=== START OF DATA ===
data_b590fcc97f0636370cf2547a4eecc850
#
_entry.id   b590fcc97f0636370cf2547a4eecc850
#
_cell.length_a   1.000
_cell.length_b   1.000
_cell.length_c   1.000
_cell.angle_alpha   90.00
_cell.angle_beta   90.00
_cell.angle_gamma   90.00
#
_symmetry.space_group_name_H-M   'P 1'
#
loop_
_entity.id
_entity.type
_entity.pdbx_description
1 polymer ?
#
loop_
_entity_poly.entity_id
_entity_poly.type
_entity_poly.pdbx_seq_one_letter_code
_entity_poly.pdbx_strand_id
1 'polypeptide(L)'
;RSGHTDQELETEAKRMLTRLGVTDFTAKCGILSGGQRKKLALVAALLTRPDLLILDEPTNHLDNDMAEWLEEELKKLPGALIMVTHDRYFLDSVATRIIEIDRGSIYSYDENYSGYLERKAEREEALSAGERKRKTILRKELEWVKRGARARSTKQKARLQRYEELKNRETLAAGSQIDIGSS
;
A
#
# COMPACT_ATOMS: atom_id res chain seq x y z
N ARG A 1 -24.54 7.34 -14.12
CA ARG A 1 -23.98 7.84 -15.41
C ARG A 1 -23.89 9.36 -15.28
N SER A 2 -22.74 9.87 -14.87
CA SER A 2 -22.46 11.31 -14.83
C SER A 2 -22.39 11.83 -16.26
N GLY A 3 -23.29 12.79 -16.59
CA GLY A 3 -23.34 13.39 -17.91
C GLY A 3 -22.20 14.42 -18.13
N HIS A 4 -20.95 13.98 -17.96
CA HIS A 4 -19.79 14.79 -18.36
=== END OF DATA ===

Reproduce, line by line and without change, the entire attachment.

data_b590fcc97f0636370cf2547a4eecc850
#
_entry.id   b590fcc97f0636370cf2547a4eecc850
#
_cell.length_a   1.000
_cell.length_b   1.000
_cell.length_c   1.000
_cell.angle_alpha   90.00
_cell.angle_beta   90.00
_cell.angle_gamma   90.00
#
_symmetry.space_group_name_H-M   'P 1'
#
loop_
_entity.id
_entity.type
_entity.pdbx_description
1 polymer ?
#
loop_
_entity_poly.entity_id
_entity_poly.type
_entity_poly.pdbx_seq_one_letter_code
_entity_poly.pdbx_strand_id
1 'polypeptide(L)'
;RSGHTDQELETEAKRMLTRLGVTDFTAKCGILSGGQRKKLALVAALLTRPDLLILDEPTNHLDNDMAEWLEEELKKLPGALIMVTHDRYFLDSVATRIIEIDRGSIYSYDENYSGYLERKAEREEALSAGERKRKTILRKELEWVKRGARARSTKQKARLQRYEELKNRETLAAGSQIDIGSS
;
A
#
# COMPACT_ATOMS: atom_id res chain seq x y z
N ARG A 1 -24.54 7.34 -14.12
CA ARG A 1 -23.98 7.84 -15.41
C ARG A 1 -23.89 9.36 -15.28
N SER A 2 -22.74 9.87 -14.87
CA SER A 2 -22.46 11.31 -14.83
C SER A 2 -22.39 11.83 -16.26
N GLY A 3 -23.29 12.79 -16.59
CA GLY A 3 -23.34 13.39 -17.91
C GLY A 3 -22.20 14.42 -18.13
N HIS A 4 -20.95 13.98 -17.96
CA HIS A 4 -19.79 14.79 -18.36